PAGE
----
Altered sense of taste in half COVID-19 cases, study finds


Nearly half of individuals who contract the novel coronavirus (COVID-19) experience changes in their sense of taste, according to a new analysis led by the University of Toledo in Ohio and published in the journal Gastroenterology.

For the study, researchers analyzed data from five studies conducted between mid-January and the end of March. Of the 817 patients studied, 49.8 percent experienced changes to their sense of taste. Researchers said they suspect the prevalence could be higher because some of the studies were based on reviews of patient charts, which may not have noted every symptom.

Prior research has found that a significant number of people who have COVID-19 don't know they've been infected and may be spreading the virus, the researchers said.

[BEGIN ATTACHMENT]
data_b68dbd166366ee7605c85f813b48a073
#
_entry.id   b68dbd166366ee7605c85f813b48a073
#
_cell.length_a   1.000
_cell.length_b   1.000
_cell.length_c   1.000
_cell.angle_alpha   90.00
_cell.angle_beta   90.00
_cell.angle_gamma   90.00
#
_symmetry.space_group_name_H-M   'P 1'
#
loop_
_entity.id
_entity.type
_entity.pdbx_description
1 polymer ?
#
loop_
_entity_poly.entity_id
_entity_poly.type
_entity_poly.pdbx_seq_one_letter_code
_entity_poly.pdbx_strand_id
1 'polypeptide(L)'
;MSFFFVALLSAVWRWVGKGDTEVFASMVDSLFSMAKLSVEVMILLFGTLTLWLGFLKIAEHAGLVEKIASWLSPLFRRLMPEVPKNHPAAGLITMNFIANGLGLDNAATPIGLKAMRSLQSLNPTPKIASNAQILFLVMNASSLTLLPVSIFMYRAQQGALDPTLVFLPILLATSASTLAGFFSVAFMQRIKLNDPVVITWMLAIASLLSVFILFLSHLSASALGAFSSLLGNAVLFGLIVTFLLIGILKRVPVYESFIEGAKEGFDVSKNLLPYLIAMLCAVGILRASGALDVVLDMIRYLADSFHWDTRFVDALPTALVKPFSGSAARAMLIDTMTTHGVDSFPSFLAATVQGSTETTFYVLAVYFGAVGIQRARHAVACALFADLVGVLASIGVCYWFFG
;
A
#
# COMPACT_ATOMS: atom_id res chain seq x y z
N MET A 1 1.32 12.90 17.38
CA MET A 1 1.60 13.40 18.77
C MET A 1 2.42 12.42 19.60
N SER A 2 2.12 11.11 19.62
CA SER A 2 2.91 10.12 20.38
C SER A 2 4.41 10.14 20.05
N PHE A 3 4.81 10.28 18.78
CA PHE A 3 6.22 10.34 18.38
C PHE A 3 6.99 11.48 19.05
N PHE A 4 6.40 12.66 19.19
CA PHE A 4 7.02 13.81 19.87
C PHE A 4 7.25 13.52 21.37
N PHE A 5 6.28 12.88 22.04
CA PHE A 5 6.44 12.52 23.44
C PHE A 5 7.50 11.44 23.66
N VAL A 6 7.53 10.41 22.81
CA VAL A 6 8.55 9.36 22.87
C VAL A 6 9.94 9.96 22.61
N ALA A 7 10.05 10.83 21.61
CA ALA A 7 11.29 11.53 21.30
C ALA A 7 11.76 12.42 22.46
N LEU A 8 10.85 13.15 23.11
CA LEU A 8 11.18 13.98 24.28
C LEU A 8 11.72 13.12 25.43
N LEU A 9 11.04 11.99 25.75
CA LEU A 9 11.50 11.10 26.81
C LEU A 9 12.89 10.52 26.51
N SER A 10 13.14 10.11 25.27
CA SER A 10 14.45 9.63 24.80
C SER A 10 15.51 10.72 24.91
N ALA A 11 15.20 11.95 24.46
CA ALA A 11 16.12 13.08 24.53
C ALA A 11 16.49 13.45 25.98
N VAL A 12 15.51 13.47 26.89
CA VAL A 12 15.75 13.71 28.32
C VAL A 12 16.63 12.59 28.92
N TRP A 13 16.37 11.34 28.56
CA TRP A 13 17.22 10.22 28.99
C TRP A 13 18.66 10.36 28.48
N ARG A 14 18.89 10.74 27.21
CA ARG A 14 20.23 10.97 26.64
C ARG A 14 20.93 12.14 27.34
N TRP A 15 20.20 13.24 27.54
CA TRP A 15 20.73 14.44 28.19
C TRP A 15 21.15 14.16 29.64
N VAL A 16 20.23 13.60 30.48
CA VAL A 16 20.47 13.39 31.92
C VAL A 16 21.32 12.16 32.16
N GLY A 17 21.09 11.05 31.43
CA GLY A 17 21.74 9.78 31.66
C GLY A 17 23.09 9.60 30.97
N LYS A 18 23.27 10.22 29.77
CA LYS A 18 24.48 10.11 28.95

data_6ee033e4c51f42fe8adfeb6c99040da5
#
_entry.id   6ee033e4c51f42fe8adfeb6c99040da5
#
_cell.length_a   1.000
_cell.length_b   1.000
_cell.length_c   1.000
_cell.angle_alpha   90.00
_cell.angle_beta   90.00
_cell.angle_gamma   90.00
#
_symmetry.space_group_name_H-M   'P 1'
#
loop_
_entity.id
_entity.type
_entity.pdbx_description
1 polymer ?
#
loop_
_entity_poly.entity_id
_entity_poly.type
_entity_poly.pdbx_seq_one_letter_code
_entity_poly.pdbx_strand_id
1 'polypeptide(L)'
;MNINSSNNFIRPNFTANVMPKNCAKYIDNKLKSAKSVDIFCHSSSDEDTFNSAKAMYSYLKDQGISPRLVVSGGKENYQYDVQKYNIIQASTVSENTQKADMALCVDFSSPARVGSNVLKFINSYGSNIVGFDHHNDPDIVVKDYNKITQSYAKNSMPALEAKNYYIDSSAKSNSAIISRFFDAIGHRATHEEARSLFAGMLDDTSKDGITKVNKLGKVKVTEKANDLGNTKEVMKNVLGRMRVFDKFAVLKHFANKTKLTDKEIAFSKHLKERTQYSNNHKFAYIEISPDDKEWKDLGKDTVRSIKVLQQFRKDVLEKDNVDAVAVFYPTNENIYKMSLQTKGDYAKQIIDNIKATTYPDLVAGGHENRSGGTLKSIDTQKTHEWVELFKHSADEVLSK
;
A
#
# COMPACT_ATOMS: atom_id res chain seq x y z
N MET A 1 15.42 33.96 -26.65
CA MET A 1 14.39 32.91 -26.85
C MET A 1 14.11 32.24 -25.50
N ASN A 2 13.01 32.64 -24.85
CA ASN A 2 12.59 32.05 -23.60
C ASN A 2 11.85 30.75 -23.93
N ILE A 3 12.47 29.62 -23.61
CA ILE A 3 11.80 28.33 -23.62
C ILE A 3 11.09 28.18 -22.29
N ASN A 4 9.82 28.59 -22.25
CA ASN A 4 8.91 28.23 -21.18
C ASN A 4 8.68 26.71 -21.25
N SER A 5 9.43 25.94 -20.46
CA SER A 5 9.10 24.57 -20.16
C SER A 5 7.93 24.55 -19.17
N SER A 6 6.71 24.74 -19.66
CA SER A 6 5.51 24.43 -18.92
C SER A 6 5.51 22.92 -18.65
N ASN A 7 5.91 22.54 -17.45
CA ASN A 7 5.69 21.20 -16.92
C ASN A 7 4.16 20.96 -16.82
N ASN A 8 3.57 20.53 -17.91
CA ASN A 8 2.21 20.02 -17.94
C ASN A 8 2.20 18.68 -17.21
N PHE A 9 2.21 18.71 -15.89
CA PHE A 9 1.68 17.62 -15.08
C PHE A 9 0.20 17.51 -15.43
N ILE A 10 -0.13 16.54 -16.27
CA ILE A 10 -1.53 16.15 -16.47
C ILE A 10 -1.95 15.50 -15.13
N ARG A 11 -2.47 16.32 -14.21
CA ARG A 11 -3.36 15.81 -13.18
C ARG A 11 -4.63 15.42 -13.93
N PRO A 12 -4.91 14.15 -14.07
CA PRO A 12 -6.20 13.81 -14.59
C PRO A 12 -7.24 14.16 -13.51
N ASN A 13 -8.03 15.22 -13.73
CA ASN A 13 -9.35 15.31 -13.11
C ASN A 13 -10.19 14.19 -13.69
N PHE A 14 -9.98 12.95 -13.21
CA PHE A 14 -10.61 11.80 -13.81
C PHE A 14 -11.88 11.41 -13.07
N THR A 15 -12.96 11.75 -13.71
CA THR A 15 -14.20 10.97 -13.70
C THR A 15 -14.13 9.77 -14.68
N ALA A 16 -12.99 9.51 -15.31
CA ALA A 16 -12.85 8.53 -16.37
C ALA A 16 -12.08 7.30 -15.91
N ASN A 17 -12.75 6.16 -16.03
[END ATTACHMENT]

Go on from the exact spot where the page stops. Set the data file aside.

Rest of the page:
Taste disorders are tied to a variety of viral illnesses. The review did not attempt to identify the reason that COVID-19 is causing changes in patients' sense of taste; however, researchers theorize it could be COVID-19's ability to bind to what's known as the ACE-2 receptor, which is expressed in epithelial cells on the tongue and mouth.

Because the novel coronavirus was unknown prior to its emergence in January, scientists have been moving rapidly to learn more about both the virus and the disease it causes.

Muhammad Aziz, MD, chief internal medicine resident at the University of Toledo and the study lead author, aid the drip of new information shows the need for more scientists to dig into the impacts of COVID-19.

“A lot of things are being missed, which is why I think researchers from every field should try to look into this and see if it's affecting their specialty in one way or another,” he said in a statement. “Who knows what systems this virus is affecting. If we can catch it earlier in the disease course, we can prevent the spread of the virus and potentially have ways of managing it.”

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